By David Minsky
By Jen Mangham
By Bill Wisser
By Laine Doss
By Bill Wisser
By Dana De Greff
By Laine Doss
By Zachary Fagenson
Of course every New World nation is a result of some sort of native/EurAsian immigrant combination, and a lifetime of dinner discussions could be spent trying to figure out why each nation's cuisine seems to incorporate or isolate these influences differently -- why the mine camp cuisine of California Gold Rush Chinese immigrants used so much more cornstarch thickener than the dishes of Peru's similarly Cantonese guano/nitrate miners; why Chinese/American food remained isolated from mainstream U.S. cuisine until recent "fusion" years, while Chinese influences showed up in Peruvian classics like soy-spiced lomo saltado ages ago; why Chinese influences fused so readily into Peruvian dishes, for that matter, while Japanese cuisine remained its own genre in Peru till Nobu.
But maybe the most puzzling question was this: Why was none of Peru's most complex upscale food represented up here in Latin America's primo capital city? Since late 2001, though, there's been Francesco. The northern outpost of El Francesco, regarded for two decades now as one of Lima's top seafood spots, Francesco is higher priced than the average Miami luncheonette-look Peruvian eatery. But the unpretentious elegance of the wood-paneled warm setting is well worth it.
325 Alcazar Ave.
Coral Gables, FL 33134
Region: Coral Gables/South Miami
Not surprisingly in a country whose waters feature over 700 fish and 400 shellfish species, ceviches are a specialty, and failing to order at least one of Francesco's magnificent marinade raw-fish dishes would be possibly the biggest dining faux pas a Miamian could make. As usual at most Peruvian eateries in town there's a choice of fish, seafood, a mixto of both, or shrimp-only, but Francesco also offers a mushroom version.
Additionally one can choose either ceviche or tiradito (minimalist ceviches, sans onions), and, best, among four different sauces: traditional style, citrus-marinated seafood accompanied by genuine chewy Peruvian choclo on the cob; a mild sauce of aji amarillo, Peru's most common, classic yellow chili; a slightly spicier rocoto sauce, made from a large bell-type chili with a complex sweet/hot kick; and Francesco sauce, a creamy white vinaigrette. Since all sauces are fabulous, it's most fun to taste-test with the menu's three-sauce sampler, or, better yet, talk your accommodating server into putting together a four-sauce sampler for the table.
Another superior starter, tuna carpaccio, tasted enticingly different from the usual Italian models. The yellowfin tuna slices, thin but not as tissue paper/stick-to-da-plate thin as most carpaccios, had a marinated border, giving them a little of the cooked look of tuna tataki and a little of the citrus taste of ceviche. And instead of an olive oil drizzle, the fish came with a more complicated concoction that looked and tasted like a cross between a light French beurre blanc and an Asian soy-based sauce.
As a person of Irish ancestry I well know the importance of the potato to certain national cuisines, but only in Peru is the potato virtually its own Basic Food Group; many of the roughly 4000 potato varieties ID'd by scientists are, in fact, found only in Peru, such as the papa amarilla used in Francesco's causa de camarones. Causas, popular as luncheon and party dishes, are crudely Napoleon-like structures of oil-bound crushed potatoes layered with various fillings, often canned tuna or chicken salad, and garnished with something like sliced vinaigrette-marinated onions. Francesco's causa had a more high-end filling of avocado and shrimp, and the garnish was a rich red pepper aioli-type sauce. The causa's elegance was marred, sadly, by proportions far too starch-heavy; finding a piece of shrimp or veg was a hunt. Also, while the causa's smashed potato substance was good, I frankly didn't find papa amarilla dramatically unique. Layers of different types of potato might provide a more interesting basis for comparison.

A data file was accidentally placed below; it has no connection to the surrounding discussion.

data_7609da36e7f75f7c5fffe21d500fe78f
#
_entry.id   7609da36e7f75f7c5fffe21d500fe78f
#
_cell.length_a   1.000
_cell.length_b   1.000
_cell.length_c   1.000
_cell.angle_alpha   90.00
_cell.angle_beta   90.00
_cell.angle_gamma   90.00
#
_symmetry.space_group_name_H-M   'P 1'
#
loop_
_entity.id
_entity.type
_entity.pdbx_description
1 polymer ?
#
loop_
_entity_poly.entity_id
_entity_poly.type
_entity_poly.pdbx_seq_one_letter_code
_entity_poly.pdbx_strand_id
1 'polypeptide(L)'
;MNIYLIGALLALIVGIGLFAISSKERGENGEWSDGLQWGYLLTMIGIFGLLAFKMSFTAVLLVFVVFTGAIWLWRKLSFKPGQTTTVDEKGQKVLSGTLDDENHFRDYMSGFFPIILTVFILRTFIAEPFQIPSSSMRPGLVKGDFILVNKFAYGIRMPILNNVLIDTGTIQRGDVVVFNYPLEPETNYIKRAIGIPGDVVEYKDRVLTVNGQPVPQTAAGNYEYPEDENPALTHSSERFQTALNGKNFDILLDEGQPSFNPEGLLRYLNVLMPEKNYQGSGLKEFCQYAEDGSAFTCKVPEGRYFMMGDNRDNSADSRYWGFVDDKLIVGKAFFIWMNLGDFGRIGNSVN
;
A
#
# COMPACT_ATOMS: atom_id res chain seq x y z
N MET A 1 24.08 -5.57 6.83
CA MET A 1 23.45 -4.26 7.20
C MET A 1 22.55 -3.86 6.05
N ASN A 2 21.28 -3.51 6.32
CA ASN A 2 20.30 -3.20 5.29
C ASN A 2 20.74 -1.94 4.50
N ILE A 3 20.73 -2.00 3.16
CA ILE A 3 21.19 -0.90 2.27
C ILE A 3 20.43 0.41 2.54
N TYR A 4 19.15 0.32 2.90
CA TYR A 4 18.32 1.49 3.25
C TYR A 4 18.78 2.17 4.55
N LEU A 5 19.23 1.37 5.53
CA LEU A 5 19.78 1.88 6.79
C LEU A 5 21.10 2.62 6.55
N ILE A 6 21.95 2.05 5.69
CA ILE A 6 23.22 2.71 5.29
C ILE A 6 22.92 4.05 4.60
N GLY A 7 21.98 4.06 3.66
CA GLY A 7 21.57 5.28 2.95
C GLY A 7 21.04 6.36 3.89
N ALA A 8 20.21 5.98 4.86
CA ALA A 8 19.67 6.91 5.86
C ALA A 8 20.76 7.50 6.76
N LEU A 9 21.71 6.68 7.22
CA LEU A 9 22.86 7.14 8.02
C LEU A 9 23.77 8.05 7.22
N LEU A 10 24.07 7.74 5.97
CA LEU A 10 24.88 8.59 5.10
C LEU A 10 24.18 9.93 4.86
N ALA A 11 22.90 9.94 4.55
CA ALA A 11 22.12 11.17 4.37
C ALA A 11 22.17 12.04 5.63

Among entrées, lomo saltado was just as savory and considerably more sophisticated than any other version I've had of this Peruvian classic stir-fry of sliced beef tenderloin, onions, and tomatoes, due to an unusually graceful EurAsian enrichment with red wine as well as soy sauce. Camarones a la pimenta (featuring tender, precision-sautéed, scrumptiously sweet freshwater shrimp) also benefited from cross-cultural influences -- a subtly creamy French poivre sauce and a full-flavored Florentine rice accompaniment.
Just as not all of Europe's old political influences have had a positive effect on Peru's culture, however -- there's a deep socio-economic divide between those of white European and indigenous Indian descents, and colonial snobbery persists -- not all of Europe's old culinary influences have had a positive effect on Peru's fancy-schmancier food. Unfortunately two entrées we tried at Francesco demonstrated persistent petrified "continental" pretensions: Salmone canelloni, described as "gratin with a special tomato and fine herbs sauce," and red snapper with shrimp, described as "gratin with a delicious bell pepper béchamel," both came gratin with heavy melted cheese glop. I'd mention also that all fish were dramatically overcooked, but the less said about a couple of losers in a winning meal, the easier to remember all the uniquely intriguing stuff.